Creating this outboard and the business to support it was a tremendous undertaking that was not without setbacks. When it was ready for sale in 2013, the Seven Marine 557 had two things going for it: boutique exclusivity and a huge horsepower rating previously limited to exotic sterndrive power. Both things appealed to well-heeled boaters around the world. “We were market disruptors,” says Brian Davis, “and were years ahead of the established market. In 2013, there were only 15 boat models in the world over 40 feet in length designed for outboard power. Today, there are approximately 300 models in that segment. The top of the price point for an outboard-powered boat moved from $350,000 to $2 million to $4 million. We moved that market forward.”
As it ramped up, Seven Marine added a 627-hp model and built a service network. The Davis family made it work, but a partner like Volvo Penta could add a worldwide network for service and parts, testing resources, and the scale to support expansion. And in the eyes of mainstream boatbuilders, the association with Volvo Penta could position Seven Marine as a major player in the engine market.
The influence of Volvo Penta was on display at that 2019 Miami International Boat Show unveiling. The outboards rigged on the Tiara Sport 38 LS were a new Seven Marine 527 model fitted with a Volvo Penta DuoProp gearcase.
Volvo Penta does not publish a price for Seven Marine outboards, as they are sold directly to boatbuilders, but the Tiara’s base price with the Seven Marine package was $623,725.
That package includes a full suite of Volvo Penta Electronic Vessel Control features such as joystick driving and docking, and a Volvo Penta-Garmin integrated Glass Cockpit with autopilot, dynamic positioning and Easy Connect remote connectivity through an app.
The EVC system has been modified to communicate directly with the Seven Marine outboards, and does not require an interface patch to plug into the Garmin display or the joystick control. An interesting tidbit: CPAC Systems, a subsidiary of Volvo Penta, designed both the Volvo Penta joystick control systems and the Helm Master system for Yamaha, so that knowledge base was applied to a control system specific to Seven Marine.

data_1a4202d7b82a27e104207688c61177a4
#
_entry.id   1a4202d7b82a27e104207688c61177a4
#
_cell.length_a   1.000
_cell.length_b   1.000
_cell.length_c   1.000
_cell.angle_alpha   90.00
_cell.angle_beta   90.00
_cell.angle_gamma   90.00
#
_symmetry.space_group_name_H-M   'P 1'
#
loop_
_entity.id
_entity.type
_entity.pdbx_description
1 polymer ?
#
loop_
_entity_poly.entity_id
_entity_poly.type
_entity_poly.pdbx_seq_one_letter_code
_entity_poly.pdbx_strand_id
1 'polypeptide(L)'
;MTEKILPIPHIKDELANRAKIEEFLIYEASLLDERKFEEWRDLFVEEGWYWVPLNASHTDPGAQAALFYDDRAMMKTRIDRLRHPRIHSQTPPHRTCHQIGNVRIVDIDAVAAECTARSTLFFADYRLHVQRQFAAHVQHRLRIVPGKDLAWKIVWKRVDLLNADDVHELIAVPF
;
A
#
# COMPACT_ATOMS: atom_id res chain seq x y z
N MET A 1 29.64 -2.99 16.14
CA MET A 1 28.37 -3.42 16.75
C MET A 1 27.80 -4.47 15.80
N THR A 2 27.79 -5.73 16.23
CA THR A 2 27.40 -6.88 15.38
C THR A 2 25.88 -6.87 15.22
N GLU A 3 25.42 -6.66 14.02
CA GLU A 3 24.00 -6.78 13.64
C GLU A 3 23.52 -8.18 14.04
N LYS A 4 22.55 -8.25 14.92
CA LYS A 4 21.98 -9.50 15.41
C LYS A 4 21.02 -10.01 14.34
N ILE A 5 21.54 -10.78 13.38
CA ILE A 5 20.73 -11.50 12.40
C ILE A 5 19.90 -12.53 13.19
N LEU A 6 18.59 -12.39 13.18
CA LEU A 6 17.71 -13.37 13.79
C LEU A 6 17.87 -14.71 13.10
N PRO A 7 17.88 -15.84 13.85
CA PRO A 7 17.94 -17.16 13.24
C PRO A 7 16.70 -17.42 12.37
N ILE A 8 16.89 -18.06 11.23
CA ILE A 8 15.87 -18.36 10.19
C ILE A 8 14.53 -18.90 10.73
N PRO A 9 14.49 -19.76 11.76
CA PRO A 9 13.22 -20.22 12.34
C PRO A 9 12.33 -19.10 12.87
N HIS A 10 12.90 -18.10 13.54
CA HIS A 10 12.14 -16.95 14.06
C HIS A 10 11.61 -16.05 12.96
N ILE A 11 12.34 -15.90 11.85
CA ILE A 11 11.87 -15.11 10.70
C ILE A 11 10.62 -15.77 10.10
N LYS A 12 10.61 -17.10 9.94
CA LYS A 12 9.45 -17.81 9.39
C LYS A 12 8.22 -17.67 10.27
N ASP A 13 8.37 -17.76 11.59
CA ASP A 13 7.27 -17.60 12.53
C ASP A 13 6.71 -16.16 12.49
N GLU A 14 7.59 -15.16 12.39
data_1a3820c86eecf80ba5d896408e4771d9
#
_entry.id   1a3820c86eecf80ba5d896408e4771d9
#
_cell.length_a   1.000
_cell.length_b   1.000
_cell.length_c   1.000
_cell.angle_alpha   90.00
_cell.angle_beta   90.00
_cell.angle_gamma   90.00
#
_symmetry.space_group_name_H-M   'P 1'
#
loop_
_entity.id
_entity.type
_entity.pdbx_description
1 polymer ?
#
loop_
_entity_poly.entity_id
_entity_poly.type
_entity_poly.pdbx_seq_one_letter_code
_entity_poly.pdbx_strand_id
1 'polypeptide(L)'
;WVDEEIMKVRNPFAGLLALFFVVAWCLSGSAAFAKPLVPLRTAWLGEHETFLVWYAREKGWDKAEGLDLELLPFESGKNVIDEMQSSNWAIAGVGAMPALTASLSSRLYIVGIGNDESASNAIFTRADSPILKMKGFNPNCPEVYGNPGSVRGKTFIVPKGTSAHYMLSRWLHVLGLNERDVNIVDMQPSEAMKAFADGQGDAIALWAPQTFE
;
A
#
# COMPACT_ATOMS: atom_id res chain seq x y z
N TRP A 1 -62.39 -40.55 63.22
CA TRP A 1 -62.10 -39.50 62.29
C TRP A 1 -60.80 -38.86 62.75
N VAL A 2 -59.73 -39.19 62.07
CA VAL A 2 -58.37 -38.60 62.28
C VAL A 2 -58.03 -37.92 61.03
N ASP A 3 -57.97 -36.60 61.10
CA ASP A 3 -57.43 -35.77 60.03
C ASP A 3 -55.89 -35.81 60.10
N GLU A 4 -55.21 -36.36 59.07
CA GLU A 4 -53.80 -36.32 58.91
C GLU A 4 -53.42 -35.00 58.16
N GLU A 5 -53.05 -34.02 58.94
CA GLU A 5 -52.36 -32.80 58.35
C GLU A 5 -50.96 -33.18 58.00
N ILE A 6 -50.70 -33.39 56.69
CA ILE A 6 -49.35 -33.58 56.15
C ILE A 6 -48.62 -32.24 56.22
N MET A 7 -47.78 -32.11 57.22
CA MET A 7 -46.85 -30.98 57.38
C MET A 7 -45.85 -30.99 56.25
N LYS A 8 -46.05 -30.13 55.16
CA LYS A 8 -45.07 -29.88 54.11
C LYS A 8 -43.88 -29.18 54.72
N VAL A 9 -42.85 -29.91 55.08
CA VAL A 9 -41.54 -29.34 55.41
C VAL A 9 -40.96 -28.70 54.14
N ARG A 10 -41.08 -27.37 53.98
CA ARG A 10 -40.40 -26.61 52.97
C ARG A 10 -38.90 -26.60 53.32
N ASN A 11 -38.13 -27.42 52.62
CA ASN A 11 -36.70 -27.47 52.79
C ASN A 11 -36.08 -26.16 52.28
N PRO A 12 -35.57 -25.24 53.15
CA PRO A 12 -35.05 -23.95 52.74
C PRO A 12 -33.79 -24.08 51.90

Tiara says the Seven 527 package will be a regular option for the Tiara Sport 38 LS, but it has no immediate plan to offer Seven outboards for its other Sport models.
Like other models in the Tiara Sport series, the 38 LS, which was introduced in 2017, was designed specifically for outboard power. Until the introduction of the Seven
Marine package for the 38 LS, Tiara Sport models have been offered exclusively with Yamaha outboards. (That brand is offered on the 38 LS, too, including triple Yamaha F350s with a base price of $517,900.) However, Tiara also has a long relationship with Volvo Penta, having first installed a prototype of its IPS pod drive in the 3800 Open in 2005.
The DuoProp gearcase adapted to the Seven Marine outboard on the latest iteration of the 38 LS is the DPH model, originally designed to handle the torque of diesel engines and well suited to the 1,150 foot-pounds of prop-shaft torque the Seven Marine 527 can produce. That torque is transferred to the water through a pair of 18-inch-diameter props.
“Our DuoProp technology delivers the largest propeller blade area in the industry, so when you combine that with the high horsepower rating of Seven’s outboards, it creates the ability to push larger and heavier boats more efficiently, no matter the speed,” Huibers told Soundings. “Increased fuel efficiency is a big perk, but the package also enables easier maneuverability at lower speeds.”
According to Tiara, the top speed of the Sport 38 LS with the Yamaha or Seven Marine engine options is almost the same, at 47.8 knots for the twin Seven Marine 527 rig and 48.3 knots for the triple Yamaha F350s that are also offered with the boat.
“However, the Seven-powered boat is faster to plane and able to hold plane at a lower speed,” says Tiara spokesperson Whitney Vishey, “and delivers better fuel economy at cruising speed, .93 mpg compared to .85 mpg for the Yamaha-powered boat.”
Before the end of this year, Volvo Penta plans to offer its DuoProp gearcase and EVC features with the Seven Marine 527s and 627sv models. Time will tell if the Volvo Penta/Seven Marine marriage gains traction, and whether Mercury and Yamaha, the big dogs in the outboard market, will mount a challenge with models rated for more than 500 hp.
It’s clear, however, that outboard power is ascendant. Somewhere, Ole Evinrude is probably smiling.
This article originally appeared in the June 2019 issue.